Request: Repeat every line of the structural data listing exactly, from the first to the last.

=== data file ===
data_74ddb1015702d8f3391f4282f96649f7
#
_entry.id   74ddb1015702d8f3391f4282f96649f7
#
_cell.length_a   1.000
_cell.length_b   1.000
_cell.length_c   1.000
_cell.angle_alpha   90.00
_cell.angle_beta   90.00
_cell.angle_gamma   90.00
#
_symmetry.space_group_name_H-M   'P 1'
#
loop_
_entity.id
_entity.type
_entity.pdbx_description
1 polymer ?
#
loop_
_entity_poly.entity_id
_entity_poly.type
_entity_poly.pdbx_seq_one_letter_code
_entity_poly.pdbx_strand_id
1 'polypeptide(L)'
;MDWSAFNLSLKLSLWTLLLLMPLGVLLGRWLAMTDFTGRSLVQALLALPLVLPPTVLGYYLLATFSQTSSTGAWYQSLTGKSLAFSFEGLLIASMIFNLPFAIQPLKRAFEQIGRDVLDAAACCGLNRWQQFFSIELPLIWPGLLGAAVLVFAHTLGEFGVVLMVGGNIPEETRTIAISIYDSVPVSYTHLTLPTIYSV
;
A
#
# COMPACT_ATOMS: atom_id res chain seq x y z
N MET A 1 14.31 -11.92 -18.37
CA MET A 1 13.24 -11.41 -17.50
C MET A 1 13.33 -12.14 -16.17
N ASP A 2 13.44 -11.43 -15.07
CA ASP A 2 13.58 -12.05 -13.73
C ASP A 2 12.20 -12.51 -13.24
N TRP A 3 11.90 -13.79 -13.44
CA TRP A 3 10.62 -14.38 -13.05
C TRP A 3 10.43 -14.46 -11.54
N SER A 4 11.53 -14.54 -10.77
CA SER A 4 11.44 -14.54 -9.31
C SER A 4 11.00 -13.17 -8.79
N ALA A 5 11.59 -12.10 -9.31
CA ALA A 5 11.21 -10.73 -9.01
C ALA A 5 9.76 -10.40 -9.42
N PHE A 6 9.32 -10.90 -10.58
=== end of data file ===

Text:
data_74ddb1015702d8f3391f4282f96649f7
#
_entry.id   74ddb1015702d8f3391f4282f96649f7
#
_cell.length_a   1.000
_cell.length_b   1.000
_cell.length_c   1.000
_cell.angle_alpha   90.00
_cell.angle_beta   90.00
_cell.angle_gamma   90.00
#
_symmetry.space_group_name_H-M   'P 1'
#
loop_
_entity.id
_entity.type
_entity.pdbx_description
1 polymer ?
#
loop_
_entity_poly.entity_id
_entity_poly.type
_entity_poly.pdbx_seq_one_letter_code
_entity_poly.pdbx_strand_id
1 'polypeptide(L)'
;MDWSAFNLSLKLSLWTLLLLMPLGVLLGRWLAMTDFTGRSLVQALLALPLVLPPTVLGYYLLATFSQTSSTGAWYQSLTGKSLAFSFEGLLIASMIFNLPFAIQPLKRAFEQIGRDVLDAAACCGLNRWQQFFSIELPLIWPGLLGAAVLVFAHTLGEFGVVLMVGGNIPEETRTIAISIYDSVPVSYTHLTLPTIYSV
;
A
#
# COMPACT_ATOMS: atom_id res chain seq x y z
N MET A 1 14.31 -11.92 -18.37
CA MET A 1 13.24 -11.41 -17.50
C MET A 1 13.33 -12.14 -16.17
N ASP A 2 13.44 -11.43 -15.07
CA ASP A 2 13.58 -12.05 -13.73
C ASP A 2 12.20 -12.51 -13.24
N TRP A 3 11.90 -13.79 -13.44
CA TRP A 3 10.62 -14.38 -13.05
C TRP A 3 10.43 -14.46 -11.54
N SER A 4 11.53 -14.54 -10.77
CA SER A 4 11.44 -14.54 -9.31
C SER A 4 11.00 -13.17 -8.79
N ALA A 5 11.59 -12.10 -9.31
CA ALA A 5 11.21 -10.73 -9.01
C ALA A 5 9.76 -10.40 -9.42
N PHE A 6 9.32 -10.90 -10.58